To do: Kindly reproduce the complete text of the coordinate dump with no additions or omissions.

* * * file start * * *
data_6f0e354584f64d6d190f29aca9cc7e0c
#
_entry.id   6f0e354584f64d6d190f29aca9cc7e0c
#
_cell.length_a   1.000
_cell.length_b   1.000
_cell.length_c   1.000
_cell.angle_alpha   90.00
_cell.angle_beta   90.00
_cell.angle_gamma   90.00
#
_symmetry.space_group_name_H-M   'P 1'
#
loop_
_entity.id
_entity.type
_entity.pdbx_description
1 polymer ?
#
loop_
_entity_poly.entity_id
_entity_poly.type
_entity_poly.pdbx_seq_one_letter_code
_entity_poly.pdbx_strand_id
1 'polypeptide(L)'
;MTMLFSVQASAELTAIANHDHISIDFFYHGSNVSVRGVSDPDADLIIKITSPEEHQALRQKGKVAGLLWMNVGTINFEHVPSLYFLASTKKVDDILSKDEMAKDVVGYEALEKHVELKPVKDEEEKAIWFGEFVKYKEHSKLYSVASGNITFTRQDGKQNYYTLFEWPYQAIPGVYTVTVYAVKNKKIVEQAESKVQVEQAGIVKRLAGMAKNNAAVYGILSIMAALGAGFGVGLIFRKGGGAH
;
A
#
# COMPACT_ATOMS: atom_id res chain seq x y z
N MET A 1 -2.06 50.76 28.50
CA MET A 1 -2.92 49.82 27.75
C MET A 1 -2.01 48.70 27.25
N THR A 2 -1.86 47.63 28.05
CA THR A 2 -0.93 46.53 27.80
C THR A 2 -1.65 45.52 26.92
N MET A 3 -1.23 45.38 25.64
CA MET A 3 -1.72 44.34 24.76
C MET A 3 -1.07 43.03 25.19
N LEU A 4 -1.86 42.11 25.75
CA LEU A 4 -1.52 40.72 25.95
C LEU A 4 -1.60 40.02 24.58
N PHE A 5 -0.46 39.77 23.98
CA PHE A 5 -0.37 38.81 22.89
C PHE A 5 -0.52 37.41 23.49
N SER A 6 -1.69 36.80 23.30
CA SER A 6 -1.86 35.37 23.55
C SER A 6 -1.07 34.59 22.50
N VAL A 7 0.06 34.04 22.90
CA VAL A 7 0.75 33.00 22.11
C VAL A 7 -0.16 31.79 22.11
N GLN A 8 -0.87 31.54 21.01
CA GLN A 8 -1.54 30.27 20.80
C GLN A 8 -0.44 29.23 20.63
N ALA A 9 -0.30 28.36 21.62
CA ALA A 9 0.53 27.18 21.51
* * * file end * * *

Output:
data_6f0e354584f64d6d190f29aca9cc7e0c
#
_entry.id   6f0e354584f64d6d190f29aca9cc7e0c
#
_cell.length_a   1.000
_cell.length_b   1.000
_cell.length_c   1.000
_cell.angle_alpha   90.00
_cell.angle_beta   90.00
_cell.angle_gamma   90.00
#
_symmetry.space_group_name_H-M   'P 1'
#
loop_
_entity.id
_entity.type
_entity.pdbx_description
1 polymer ?
#
loop_
_entity_poly.entity_id
_entity_poly.type
_entity_poly.pdbx_seq_one_letter_code
_entity_poly.pdbx_strand_id
1 'polypeptide(L)'
;MTMLFSVQASAELTAIANHDHISIDFFYHGSNVSVRGVSDPDADLIIKITSPEEHQALRQKGKVAGLLWMNVGTINFEHVPSLYFLASTKKVDDILSKDEMAKDVVGYEALEKHVELKPVKDEEEKAIWFGEFVKYKEHSKLYSVASGNITFTRQDGKQNYYTLFEWPYQAIPGVYTVTVYAVKNKKIVEQAESKVQVEQAGIVKRLAGMAKNNAAVYGILSIMAALGAGFGVGLIFRKGGGAH
;
A
#
# COMPACT_ATOMS: atom_id res chain seq x y z
N MET A 1 -2.06 50.76 28.50
CA MET A 1 -2.92 49.82 27.75
C MET A 1 -2.01 48.70 27.25
N THR A 2 -1.86 47.63 28.05
CA THR A 2 -0.93 46.53 27.80
C THR A 2 -1.65 45.52 26.92
N MET A 3 -1.23 45.38 25.64
CA MET A 3 -1.72 44.34 24.76
C MET A 3 -1.07 43.03 25.19
N LEU A 4 -1.86 42.11 25.75
CA LEU A 4 -1.52 40.72 25.95
C LEU A 4 -1.60 40.02 24.58
N PHE A 5 -0.46 39.77 23.98
CA PHE A 5 -0.37 38.81 22.89
C PHE A 5 -0.52 37.41 23.49
N SER A 6 -1.69 36.80 23.30
CA SER A 6 -1.86 35.37 23.55
C SER A 6 -1.07 34.59 22.50
N VAL A 7 0.06 34.04 22.90
CA VAL A 7 0.75 33.00 22.11
C VAL A 7 -0.16 31.79 22.11
N GLN A 8 -0.87 31.54 21.01
CA GLN A 8 -1.54 30.27 20.80
C GLN A 8 -0.44 29.23 20.63
N ALA A 9 -0.30 28.36 21.62
CA ALA A 9 0.53 27.18 21.51